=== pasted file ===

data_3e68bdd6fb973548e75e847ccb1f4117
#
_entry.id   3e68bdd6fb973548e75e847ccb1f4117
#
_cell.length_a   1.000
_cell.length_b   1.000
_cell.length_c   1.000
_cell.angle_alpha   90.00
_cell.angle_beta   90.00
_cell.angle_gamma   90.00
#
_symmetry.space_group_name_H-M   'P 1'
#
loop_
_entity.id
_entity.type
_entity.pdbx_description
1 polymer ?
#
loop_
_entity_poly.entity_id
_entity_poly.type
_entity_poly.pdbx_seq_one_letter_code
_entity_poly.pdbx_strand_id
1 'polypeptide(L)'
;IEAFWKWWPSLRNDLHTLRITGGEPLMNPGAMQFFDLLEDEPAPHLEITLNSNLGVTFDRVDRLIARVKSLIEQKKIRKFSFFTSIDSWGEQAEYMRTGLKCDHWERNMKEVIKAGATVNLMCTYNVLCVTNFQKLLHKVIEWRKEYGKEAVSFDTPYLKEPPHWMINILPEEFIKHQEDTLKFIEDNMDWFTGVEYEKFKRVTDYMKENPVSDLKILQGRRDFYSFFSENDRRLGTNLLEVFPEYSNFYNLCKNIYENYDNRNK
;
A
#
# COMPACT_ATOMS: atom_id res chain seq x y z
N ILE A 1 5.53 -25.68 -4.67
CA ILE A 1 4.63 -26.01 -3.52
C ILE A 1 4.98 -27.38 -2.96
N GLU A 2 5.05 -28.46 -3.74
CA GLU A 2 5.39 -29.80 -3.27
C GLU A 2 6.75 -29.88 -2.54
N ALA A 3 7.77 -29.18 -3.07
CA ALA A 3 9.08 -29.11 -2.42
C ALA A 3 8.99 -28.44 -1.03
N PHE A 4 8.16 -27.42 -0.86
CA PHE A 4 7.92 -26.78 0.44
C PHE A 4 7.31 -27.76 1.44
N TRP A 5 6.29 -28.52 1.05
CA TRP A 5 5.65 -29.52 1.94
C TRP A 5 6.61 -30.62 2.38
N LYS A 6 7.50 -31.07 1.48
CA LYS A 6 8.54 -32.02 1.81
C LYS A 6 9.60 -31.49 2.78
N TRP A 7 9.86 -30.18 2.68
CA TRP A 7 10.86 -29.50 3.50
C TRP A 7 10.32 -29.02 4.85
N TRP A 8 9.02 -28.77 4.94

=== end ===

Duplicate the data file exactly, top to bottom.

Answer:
data_3e68bdd6fb973548e75e847ccb1f4117
#
_entry.id   3e68bdd6fb973548e75e847ccb1f4117
#
_cell.length_a   1.000
_cell.length_b   1.000
_cell.length_c   1.000
_cell.angle_alpha   90.00
_cell.angle_beta   90.00
_cell.angle_gamma   90.00
#
_symmetry.space_group_name_H-M   'P 1'
#
loop_
_entity.id
_entity.type
_entity.pdbx_description
1 polymer ?
#
loop_
_entity_poly.entity_id
_entity_poly.type
_entity_poly.pdbx_seq_one_letter_code
_entity_poly.pdbx_strand_id
1 'polypeptide(L)'
;IEAFWKWWPSLRNDLHTLRITGGEPLMNPGAMQFFDLLEDEPAPHLEITLNSNLGVTFDRVDRLIARVKSLIEQKKIRKFSFFTSIDSWGEQAEYMRTGLKCDHWERNMKEVIKAGATVNLMCTYNVLCVTNFQKLLHKVIEWRKEYGKEAVSFDTPYLKEPPHWMINILPEEFIKHQEDTLKFIEDNMDWFTGVEYEKFKRVTDYMKENPVSDLKILQGRRDFYSFFSENDRRLGTNLLEVFPEYSNFYNLCKNIYENYDNRNK
;
A
#
# COMPACT_ATOMS: atom_id res chain seq x y z
N ILE A 1 5.53 -25.68 -4.67
CA ILE A 1 4.63 -26.01 -3.52
C ILE A 1 4.98 -27.38 -2.96
N GLU A 2 5.05 -28.46 -3.74
CA GLU A 2 5.39 -29.80 -3.27
C GLU A 2 6.75 -29.88 -2.54
N ALA A 3 7.77 -29.18 -3.07
CA ALA A 3 9.08 -29.11 -2.42
C ALA A 3 8.99 -28.44 -1.03
N PHE A 4 8.16 -27.42 -0.86
CA PHE A 4 7.92 -26.78 0.44
C PHE A 4 7.31 -27.76 1.44
N TRP A 5 6.29 -28.52 1.05
CA TRP A 5 5.65 -29.52 1.94
C TRP A 5 6.61 -30.62 2.38
N LYS A 6 7.50 -31.07 1.48
CA LYS A 6 8.54 -32.02 1.81
C LYS A 6 9.60 -31.49 2.78
N TRP A 7 9.86 -30.18 2.68
CA TRP A 7 10.86 -29.50 3.50
C TRP A 7 10.32 -29.02 4.85
N TRP A 8 9.02 -28.77 4.94